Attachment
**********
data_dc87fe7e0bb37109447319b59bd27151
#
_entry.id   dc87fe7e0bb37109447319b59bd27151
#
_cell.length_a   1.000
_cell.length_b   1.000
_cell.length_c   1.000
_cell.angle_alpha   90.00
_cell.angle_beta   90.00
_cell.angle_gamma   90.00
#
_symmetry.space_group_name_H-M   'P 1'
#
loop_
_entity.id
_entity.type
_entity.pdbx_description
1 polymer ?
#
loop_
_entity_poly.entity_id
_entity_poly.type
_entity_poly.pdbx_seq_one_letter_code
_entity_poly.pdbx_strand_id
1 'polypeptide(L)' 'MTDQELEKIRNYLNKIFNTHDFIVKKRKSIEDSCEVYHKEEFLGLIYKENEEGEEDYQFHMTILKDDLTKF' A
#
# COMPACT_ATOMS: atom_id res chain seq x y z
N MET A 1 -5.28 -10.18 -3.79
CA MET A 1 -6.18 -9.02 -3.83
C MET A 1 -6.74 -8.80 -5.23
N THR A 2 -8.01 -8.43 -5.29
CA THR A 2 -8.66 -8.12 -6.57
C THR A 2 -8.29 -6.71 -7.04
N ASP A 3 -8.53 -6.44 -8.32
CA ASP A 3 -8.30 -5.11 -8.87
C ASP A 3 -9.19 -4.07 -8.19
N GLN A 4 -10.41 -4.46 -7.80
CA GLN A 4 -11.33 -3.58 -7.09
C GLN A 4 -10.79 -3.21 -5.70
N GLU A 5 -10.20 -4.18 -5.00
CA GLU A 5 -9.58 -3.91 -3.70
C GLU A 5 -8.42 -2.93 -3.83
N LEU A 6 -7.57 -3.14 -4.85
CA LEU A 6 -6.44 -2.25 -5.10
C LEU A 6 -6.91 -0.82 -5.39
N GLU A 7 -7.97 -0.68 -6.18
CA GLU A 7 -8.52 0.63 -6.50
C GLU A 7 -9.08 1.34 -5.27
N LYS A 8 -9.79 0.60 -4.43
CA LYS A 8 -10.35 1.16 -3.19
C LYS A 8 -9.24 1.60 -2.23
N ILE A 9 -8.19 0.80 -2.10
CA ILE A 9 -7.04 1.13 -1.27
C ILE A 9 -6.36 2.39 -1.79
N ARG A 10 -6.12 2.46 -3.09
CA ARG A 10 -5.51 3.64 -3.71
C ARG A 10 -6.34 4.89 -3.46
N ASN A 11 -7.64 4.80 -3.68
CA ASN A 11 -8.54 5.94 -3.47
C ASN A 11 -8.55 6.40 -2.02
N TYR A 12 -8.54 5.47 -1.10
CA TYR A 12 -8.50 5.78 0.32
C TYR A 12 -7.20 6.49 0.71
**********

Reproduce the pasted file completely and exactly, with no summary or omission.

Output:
data_dc87fe7e0bb37109447319b59bd27151
#
_entry.id   dc87fe7e0bb37109447319b59bd27151
#
_cell.length_a   1.000
_cell.length_b   1.000
_cell.length_c   1.000
_cell.angle_alpha   90.00
_cell.angle_beta   90.00
_cell.angle_gamma   90.00
#
_symmetry.space_group_name_H-M   'P 1'
#
loop_
_entity.id
_entity.type
_entity.pdbx_description
1 polymer ?
#
loop_
_entity_poly.entity_id
_entity_poly.type
_entity_poly.pdbx_seq_one_letter_code
_entity_poly.pdbx_strand_id
1 'polypeptide(L)' 'MTDQELEKIRNYLNKIFNTHDFIVKKRKSIEDSCEVYHKEEFLGLIYKENEEGEEDYQFHMTILKDDLTKF' A
#
# COMPACT_ATOMS: atom_id res chain seq x y z
N MET A 1 -5.28 -10.18 -3.79
CA MET A 1 -6.18 -9.02 -3.83
C MET A 1 -6.74 -8.80 -5.23
N THR A 2 -8.01 -8.43 -5.29
CA THR A 2 -8.66 -8.12 -6.57
C THR A 2 -8.29 -6.71 -7.04
N ASP A 3 -8.53 -6.44 -8.32
CA ASP A 3 -8.30 -5.11 -8.87
C ASP A 3 -9.19 -4.07 -8.19
N GLN A 4 -10.41 -4.46 -7.80
CA GLN A 4 -11.33 -3.58 -7.09
C GLN A 4 -10.79 -3.21 -5.70
N GLU A 5 -10.20 -4.18 -5.00
CA GLU A 5 -9.58 -3.91 -3.70
C GLU A 5 -8.42 -2.93 -3.83
N LEU A 6 -7.57 -3.14 -4.85
CA LEU A 6 -6.44 -2.25 -5.10
C LEU A 6 -6.91 -0.82 -5.39
N GLU A 7 -7.97 -0.68 -6.18
CA GLU A 7 -8.52 0.63 -6.50
C GLU A 7 -9.08 1.34 -5.27
N LYS A 8 -9.79 0.60 -4.43
CA LYS A 8 -10.35 1.16 -3.19
C LYS A 8 -9.24 1.60 -2.23
N ILE A 9 -8.19 0.80 -2.10
CA ILE A 9 -7.04 1.13 -1.27
C ILE A 9 -6.36 2.39 -1.79
N ARG A 10 -6.12 2.46 -3.09
CA ARG A 10 -5.51 3.64 -3.71
C ARG A 10 -6.34 4.89 -3.46
N ASN A 11 -7.64 4.80 -3.68
CA ASN A 11 -8.54 5.94 -3.47
C ASN A 11 -8.55 6.40 -2.02
N TYR A 12 -8.54 5.47 -1.10
CA TYR A 12 -8.50 5.78 0.32
C TYR A 12 -7.20 6.49 0.71